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Title: Pre-contact ecology, subsistence and diet on the Yukon-Kushokwim Delta : an integrated ecosystem approach to pre-contact Arctic lifeways using zooarchaeological analysis and stable isotope techniques
Author: McManus-Fry, Ellen Teresa
ISNI:       0000 0004 5371 4947
Awarding Body: University of Aberdeen
Current Institution: University of Aberdeen
Date of Award: 2015
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This thesis explores the ecology of a pre-contact Western Alaskan faunal assemblage, through a combination of zooarchaeological and stable isotope techniques. The permafrost-preserved assemblage was excavated in 2009/10 at Nunalleq (c. AD 1350-1700) on the Yukon-Kuskokwim Delta by the University of Aberdeen, in collaboration with Qanirtuuq Inc. and the Native village of Quinhagak. Zooarchaeological analysis was conducted to identify the species present at Nunalleq. Analysis of butchery marks suggested patterns of human utilization of faunal resources and data on the age profile of the assemblage provided information on the seasonality of hunting and site occupation. A wide range of marine, freshwater and terrestrial species was observed, with pinnipeds, dogs and caribou particularly frequent. Subsequently, stable isotope analysis (δ13C, δ15N and δ34S) was carried out on 20 species identified at Nunalleq. The application of carbon and nitrogen isotope analysis enabled investigation of the diets and habitats of the various species and their relative positions in the food-web. These data were compared with data from contemporaneous Alaskan sites and modern studies, allowing investigation of diachronic and geographical variability. The dogs, as the only domestic species found in the prehistoric North American Arctic with a unique role between the domestic and the wild, were the focus of an in-depth zooarchaeological and isotopic case study. The comparison of stable isotope data from humans and dogs revealed a similarity in diet and, together with osteological evidence for butchery, indicated the complex role of dogs in human subsistence strategies. Sulphur isotope analysis provided a complementary tool with which to explore isotope variability, and facilitated a consideration of its potential benefits in enhancing the more commonly-used combination of carbon and nitrogen analysis in the interpretation of faunal isotope ecology. The advantages of integrating zooarchaeological and stable isotope data are discussed and future research directions are explored.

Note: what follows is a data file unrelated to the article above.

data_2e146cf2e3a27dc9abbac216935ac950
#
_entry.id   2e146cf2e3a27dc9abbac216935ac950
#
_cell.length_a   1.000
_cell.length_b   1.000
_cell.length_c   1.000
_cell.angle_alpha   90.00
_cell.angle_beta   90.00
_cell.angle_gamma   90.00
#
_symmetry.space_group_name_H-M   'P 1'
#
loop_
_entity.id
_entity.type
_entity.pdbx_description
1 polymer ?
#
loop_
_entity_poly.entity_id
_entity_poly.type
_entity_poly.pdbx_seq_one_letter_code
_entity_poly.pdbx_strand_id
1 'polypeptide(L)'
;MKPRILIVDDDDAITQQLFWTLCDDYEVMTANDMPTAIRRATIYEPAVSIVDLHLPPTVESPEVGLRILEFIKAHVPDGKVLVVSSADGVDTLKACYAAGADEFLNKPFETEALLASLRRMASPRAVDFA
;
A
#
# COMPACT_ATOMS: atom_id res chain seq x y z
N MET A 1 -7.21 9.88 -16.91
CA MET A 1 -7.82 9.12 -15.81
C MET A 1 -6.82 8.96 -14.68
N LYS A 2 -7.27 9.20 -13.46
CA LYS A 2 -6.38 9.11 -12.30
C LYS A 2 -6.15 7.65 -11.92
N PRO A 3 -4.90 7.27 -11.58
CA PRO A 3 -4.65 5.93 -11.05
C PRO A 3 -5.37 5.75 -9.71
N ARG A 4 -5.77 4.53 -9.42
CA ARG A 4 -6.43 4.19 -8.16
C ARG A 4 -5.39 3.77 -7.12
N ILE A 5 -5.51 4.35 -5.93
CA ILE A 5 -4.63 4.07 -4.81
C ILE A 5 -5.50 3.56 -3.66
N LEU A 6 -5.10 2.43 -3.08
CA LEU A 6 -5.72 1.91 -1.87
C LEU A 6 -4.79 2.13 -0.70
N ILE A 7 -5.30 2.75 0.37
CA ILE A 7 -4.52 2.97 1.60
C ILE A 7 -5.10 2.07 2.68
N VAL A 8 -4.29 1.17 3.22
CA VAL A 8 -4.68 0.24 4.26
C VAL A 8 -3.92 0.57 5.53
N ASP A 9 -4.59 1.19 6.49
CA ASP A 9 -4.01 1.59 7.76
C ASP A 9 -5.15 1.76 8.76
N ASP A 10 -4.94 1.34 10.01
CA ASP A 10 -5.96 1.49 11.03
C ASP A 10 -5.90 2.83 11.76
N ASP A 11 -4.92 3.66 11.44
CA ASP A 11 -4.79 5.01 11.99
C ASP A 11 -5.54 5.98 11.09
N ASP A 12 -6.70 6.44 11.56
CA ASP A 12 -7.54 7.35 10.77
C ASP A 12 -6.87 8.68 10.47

Supervisor: Not available Sponsor: Natural Environment Research Council
Qualification Name: Thesis (Ph.D.) Qualification Level: Doctoral
EThOS ID:  DOI: Not available
Keywords: Paleoecology ; Animal remains (Archaeology) ; Carbon ; Nitrogen